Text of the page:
“Accepting hardship as a pathway to peace;
Taking, as Jesus did,
This sinful world as it is
Not as I would have it.”
This trio of need is my weakness. When we see weakness in ourselves we must make a choice. One, we become ultra-religious believing that increased discipleship will help us maneuver around weakness. We continue in our independence. Secondly, we make moving through our weakness our purpose. We define our purpose and make it the center of our faith. We are using God to get what we want, meaning in our pain. Neither of these were sufficient for me to find any measure of the trio.
My ultra-religious activities were never quite enough to purify my self-centeredness. I still needed the approval of others, and no amount of religious activity or enthusiastic worship cured me. Secondly, I was in danger of committing the post hoc fallacy, if I sought to find “my” purpose in my trials. Post hoc states, “Since event Y followed event X, event Y must have been caused by event X.” For example, Jim Elliot died on the mission field. His wife Elizabeth had an incredible ministry of recruitment of people for missions, therefore, God used Jim Elliot’s death for good in Elizabeth’s life. This is true. We commit the post hoc fallacy. When tragedy strikes us, we begin to assume the good that God will do in our lives. Who am I to decide that God is going to use the tragedy of my son’s death, so that I can have a ministry of comfort to the grieving? Because I can comfort others with the comfort God has given me does not mean that God’s purpose in Kai’s death is for me to find the meaning in this life through a platform to the grieving, therefore, satisfying my need for the trio.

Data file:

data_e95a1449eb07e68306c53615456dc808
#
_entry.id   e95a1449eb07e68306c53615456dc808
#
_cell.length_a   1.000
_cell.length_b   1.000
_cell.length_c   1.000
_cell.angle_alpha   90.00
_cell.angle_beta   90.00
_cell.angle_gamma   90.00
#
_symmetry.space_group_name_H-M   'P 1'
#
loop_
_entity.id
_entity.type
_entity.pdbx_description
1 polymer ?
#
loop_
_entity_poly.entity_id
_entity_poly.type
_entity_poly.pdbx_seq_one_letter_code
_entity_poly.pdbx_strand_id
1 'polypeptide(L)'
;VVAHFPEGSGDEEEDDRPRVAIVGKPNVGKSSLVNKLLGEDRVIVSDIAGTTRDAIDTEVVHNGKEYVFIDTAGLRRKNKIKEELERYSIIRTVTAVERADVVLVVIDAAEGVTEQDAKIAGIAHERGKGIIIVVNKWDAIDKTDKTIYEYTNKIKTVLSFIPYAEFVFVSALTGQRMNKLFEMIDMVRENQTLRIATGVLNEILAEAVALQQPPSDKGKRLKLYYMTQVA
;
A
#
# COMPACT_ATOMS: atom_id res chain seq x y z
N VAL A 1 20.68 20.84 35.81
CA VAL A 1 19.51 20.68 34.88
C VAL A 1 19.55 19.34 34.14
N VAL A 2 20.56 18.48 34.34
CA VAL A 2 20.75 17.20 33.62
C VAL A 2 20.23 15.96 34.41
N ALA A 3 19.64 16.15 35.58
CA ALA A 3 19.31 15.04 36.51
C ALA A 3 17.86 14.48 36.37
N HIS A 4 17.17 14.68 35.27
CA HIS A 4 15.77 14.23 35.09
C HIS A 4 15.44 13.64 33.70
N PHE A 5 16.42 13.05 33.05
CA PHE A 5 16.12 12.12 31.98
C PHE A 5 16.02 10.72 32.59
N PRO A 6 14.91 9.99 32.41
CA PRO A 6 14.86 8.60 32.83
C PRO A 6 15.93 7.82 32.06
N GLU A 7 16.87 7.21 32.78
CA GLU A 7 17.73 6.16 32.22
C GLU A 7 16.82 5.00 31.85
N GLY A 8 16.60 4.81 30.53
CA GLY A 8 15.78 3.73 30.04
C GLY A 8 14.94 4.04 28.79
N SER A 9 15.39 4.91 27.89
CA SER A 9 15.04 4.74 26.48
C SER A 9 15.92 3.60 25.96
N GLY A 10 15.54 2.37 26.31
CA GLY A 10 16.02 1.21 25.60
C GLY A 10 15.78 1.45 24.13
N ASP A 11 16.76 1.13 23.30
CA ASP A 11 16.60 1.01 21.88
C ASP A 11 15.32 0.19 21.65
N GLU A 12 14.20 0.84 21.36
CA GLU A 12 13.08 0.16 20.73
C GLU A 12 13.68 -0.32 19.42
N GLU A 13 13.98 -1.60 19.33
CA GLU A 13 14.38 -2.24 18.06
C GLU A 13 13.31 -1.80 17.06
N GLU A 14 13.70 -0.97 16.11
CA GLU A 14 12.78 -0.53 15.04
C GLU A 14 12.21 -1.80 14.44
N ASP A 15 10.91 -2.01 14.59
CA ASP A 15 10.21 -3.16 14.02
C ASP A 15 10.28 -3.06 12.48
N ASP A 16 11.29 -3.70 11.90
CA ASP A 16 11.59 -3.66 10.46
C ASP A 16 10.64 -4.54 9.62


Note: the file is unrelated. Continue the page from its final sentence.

I am left with my weakness. My weakness drives me to a deeper relationship with Jesus. Every time I need approval, I go to Him. I need acceptance, I run to Him. I need affirmation, I fall on Him. I accept that in this life I will always be utterly dependent on Jesus to satisfy this trio. I have come to a place to accept that I may always struggle “to feel” this trio in my life, and this struggle is the very pressure Jesus uses to draw me to Himself.
This struggle forces me to deepen my understanding of faith. Faith is believing without seeing. I stopped always looking for a manifestation of the Spirit in my life. Trials will come. Now, I meditate on the Truth, Jesus, instead of searching for something from the world to steady my faith.
I once asked God to send me a dove like He did for Jesus with a beautiful voice from heaven saying, “This is my daughter, in whom I am well pleased.” Because I searched for a physical manifestation, it took me a while to realize that I did get that, “In Christ.” Now, I can glory in my weakness because when I feel weak the power of Christ resides in me.
John 1:1 says, “In the beginning was the Word, and the Word was with God, and the Word was God.” In order to know Jesus more, I go to the Word. Here is a Resource to Break Chains and Live Free.
The pdf is also listed on my Resource page under Healing Our Emotions.